A sermon is a sorry sauce when you have nothing to eat with it. — Oscar Wilde
As the 2004 Presidential election develops it is becoming profoundly obvious that proclaimed faith is replacing perceived competency as the litmus test of electability. From the moment George W. mentioned the J word during the first 2000 presidential debate I knew the United States had taken a decidedly ominous turn towards faith based governance.
Introduced to religion through a southern Baptist filter, I am aware of the dogma associated with evangelism, and its ‘burn in hell" approach to spiritual diplomacy. I also understand how fundamentally intolerant some manifestations of Christianity can be. The history of the Americas begins with Spanish explorers butchering inhabitants of the new world who would not kneel before the cross. Christian persecution of "heathen" native cultures of North America continues into the 21st century.
As a nonchristian, having a devout Christian say to a nonchristian world "you're either with us or against us," is unsettling to say the least. To hear the President of the United States of America, arguably the most powerful man in the world, say it, is earth shaking.
Like millions of other Americans my idea of leadership does not include a biblically induced apocalypse.
I know I am not the only person tired of all the religiosity being peddled by the Bush reelection campaign. Wearing ones faith on their sleeve does not a world leader make. Nor do empty words of moral convection. The first time George W. ran for President he did so as a compassionate conservative. Those were his words. His actions over the past 4 years tell a different story.
When told, the story of George W. Bush will be about how religious postering was used to mitigate the reality of an empirical war over natural resources abroad and the dismantling of civil liberties at home. As a conservative, George VI has failed measurably. Not only has the federal government grown under the watch of the Bush II Administration, the national debt has ballooned to encompass several generations. As for as compassion, I wonder if Jesus, George W's personal hero, would consider the dropping of bombs on the Iraqi people an act of compassion. Regardless of his words, death and destruction have been the result of George W's actions.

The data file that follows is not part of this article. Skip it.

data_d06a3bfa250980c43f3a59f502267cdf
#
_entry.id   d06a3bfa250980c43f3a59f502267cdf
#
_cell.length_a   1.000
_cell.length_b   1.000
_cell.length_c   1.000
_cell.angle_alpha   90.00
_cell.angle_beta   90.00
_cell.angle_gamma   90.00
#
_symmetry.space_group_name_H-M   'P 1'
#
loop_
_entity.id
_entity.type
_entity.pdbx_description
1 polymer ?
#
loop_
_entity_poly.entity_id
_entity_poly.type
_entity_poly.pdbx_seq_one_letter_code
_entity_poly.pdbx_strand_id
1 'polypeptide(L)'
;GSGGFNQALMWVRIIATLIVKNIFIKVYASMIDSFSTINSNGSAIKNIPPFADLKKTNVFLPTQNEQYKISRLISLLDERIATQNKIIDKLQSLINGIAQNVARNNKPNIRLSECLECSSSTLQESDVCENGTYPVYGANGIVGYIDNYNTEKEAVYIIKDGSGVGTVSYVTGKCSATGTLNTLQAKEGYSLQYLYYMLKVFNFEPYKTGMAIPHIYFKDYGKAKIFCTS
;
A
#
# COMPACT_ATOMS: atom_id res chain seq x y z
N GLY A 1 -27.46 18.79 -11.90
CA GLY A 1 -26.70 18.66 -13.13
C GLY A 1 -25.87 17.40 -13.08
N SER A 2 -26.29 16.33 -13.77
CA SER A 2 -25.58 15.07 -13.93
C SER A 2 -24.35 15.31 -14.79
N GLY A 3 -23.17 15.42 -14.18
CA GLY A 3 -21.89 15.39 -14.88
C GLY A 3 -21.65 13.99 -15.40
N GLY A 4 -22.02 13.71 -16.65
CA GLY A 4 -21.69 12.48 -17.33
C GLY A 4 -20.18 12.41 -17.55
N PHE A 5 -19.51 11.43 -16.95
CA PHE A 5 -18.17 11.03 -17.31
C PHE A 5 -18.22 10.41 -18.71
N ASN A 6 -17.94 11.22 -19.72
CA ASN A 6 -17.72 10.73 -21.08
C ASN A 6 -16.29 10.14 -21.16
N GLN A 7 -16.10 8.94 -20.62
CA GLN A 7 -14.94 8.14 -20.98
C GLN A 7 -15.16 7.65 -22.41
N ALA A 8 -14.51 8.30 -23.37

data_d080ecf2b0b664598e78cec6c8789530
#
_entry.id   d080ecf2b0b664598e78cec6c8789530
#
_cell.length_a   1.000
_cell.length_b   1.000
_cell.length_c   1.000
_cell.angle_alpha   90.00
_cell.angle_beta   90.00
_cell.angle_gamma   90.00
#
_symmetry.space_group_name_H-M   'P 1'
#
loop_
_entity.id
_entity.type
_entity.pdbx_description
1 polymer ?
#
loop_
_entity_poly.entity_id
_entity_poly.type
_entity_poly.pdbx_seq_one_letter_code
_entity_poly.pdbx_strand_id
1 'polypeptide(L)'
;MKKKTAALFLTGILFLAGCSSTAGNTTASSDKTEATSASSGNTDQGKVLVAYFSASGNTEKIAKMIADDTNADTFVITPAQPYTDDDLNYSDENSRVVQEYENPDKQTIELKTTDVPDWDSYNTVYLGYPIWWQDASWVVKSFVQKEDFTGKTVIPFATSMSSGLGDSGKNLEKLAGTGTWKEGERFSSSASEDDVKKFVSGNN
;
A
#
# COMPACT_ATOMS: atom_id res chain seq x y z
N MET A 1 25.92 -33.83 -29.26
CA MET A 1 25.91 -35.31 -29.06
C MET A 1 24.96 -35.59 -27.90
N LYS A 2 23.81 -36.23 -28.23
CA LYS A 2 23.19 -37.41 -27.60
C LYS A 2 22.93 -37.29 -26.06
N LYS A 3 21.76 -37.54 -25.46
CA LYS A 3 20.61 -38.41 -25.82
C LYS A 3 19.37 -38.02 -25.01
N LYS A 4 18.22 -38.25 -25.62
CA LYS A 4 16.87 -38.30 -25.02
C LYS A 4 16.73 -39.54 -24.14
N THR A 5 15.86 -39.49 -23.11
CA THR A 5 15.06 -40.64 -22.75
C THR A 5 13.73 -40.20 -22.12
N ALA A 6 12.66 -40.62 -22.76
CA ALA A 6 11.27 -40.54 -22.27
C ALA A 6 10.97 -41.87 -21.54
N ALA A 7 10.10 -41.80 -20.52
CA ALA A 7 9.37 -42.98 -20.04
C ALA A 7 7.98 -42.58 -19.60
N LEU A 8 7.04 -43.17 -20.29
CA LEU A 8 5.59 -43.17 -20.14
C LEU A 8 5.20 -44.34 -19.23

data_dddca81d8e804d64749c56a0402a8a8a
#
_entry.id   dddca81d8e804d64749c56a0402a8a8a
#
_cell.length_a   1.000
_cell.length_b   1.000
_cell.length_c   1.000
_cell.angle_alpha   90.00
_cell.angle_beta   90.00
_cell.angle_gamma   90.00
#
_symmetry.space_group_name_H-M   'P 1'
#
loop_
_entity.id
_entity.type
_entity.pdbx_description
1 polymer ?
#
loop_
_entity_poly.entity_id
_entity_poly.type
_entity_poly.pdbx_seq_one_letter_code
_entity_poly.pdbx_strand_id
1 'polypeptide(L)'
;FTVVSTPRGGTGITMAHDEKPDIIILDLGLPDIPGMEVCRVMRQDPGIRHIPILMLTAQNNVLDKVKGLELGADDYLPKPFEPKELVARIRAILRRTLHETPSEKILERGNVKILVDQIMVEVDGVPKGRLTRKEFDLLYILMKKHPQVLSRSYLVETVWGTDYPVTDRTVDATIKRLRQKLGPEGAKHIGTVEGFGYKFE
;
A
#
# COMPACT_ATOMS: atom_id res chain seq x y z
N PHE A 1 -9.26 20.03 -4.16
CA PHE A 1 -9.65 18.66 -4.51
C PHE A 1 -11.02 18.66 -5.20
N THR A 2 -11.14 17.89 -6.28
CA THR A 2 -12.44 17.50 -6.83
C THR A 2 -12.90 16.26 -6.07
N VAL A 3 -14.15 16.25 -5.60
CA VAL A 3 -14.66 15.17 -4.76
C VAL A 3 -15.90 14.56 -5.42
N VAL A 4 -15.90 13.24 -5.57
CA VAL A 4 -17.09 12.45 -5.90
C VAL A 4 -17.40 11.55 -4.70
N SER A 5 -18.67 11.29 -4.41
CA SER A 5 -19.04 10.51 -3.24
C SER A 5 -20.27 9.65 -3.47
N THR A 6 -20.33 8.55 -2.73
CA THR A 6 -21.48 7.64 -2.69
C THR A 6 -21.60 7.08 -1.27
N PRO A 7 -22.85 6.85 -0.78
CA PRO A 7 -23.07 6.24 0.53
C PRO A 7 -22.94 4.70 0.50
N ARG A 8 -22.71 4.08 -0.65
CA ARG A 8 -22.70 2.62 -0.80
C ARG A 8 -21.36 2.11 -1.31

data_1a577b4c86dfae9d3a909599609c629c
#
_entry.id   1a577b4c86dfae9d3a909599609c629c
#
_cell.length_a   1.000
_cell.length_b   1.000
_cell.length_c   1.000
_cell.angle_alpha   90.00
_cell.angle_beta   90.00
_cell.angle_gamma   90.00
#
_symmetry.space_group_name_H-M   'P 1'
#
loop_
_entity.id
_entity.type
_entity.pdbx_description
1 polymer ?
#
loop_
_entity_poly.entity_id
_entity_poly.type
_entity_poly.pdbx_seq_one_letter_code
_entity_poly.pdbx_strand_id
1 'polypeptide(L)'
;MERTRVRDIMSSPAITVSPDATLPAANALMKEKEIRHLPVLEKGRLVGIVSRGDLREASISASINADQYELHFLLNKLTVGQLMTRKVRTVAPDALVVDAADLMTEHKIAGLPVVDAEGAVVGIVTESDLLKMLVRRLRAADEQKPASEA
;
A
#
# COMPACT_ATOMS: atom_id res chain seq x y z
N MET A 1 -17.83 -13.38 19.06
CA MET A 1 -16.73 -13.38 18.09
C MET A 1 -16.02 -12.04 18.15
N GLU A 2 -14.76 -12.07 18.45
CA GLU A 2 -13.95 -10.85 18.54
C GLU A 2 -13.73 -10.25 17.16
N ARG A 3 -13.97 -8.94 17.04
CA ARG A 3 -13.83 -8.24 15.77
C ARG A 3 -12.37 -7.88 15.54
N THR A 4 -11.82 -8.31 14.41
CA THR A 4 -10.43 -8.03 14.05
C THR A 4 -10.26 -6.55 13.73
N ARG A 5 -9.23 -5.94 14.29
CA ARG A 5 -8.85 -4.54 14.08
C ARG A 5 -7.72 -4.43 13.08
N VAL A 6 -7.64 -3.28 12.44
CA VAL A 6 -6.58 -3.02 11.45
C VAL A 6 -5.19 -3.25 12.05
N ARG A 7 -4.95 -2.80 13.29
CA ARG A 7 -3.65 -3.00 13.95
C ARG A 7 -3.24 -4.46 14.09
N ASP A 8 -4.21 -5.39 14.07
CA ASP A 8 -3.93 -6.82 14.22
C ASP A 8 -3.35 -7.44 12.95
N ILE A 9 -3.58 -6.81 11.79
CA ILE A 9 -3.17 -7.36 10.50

As predicted the only thing George has to offer the American people is his hollow religiosity. Knowing this the Bush campaign has enlisted thousand of religious congregations to distribute campaign information at places of worship, in clear violation of their tax-exempt status, and thereby further diminishing the separation of church and state. In order to get around that obstacle, Republicans in the House of Representatives have introduced a measure to make it easier for religious groups to engage in the electoral process.
Talk about jihad.
Separation of church and state, as envisioned by the founding fathers, make ideas such as E Pluribus Unum possible. "One from many" could easily mean, from many faiths one belief in shared community. The United States of America is about shared community, not shared faith. Never has been.
What I am looking for in a President is a person who is strong enough in his or her faith to the point of no longer needing to convert those whose beliefs are different. What I am looking for in a president is an individual who doesn't use the teachings of Jesus to justify the use of cluster bombs, and homoerotic torture scenarios. What I am looking for in a president is a person who distinguishes between right and wrong, not good and evil. What I'm looking for in a President is a leader who understands the benefit of foresight, restraint, historical perspective, and ecological realities.
What I am looking for in a President is a person who respects the diversity that is modern America, a person who understands Wiccan children play on the same playgrounds as Atheist, Jewish, Catholic, Hindu, Buddhist, Muslim and Methodist children. What I'm looking for is a President who actually believes that everyone deserves to live free of religious persecution, gays and lesbians included.
I'm looking for a leader who advocates peace and leads by example, a leader who sees paradise in a standing redwood forest, open tundra, and a clear mountain stream. I'm looking for a leader who values all life on the planet, not just those who share his faith.
George W. Bush is not that leader.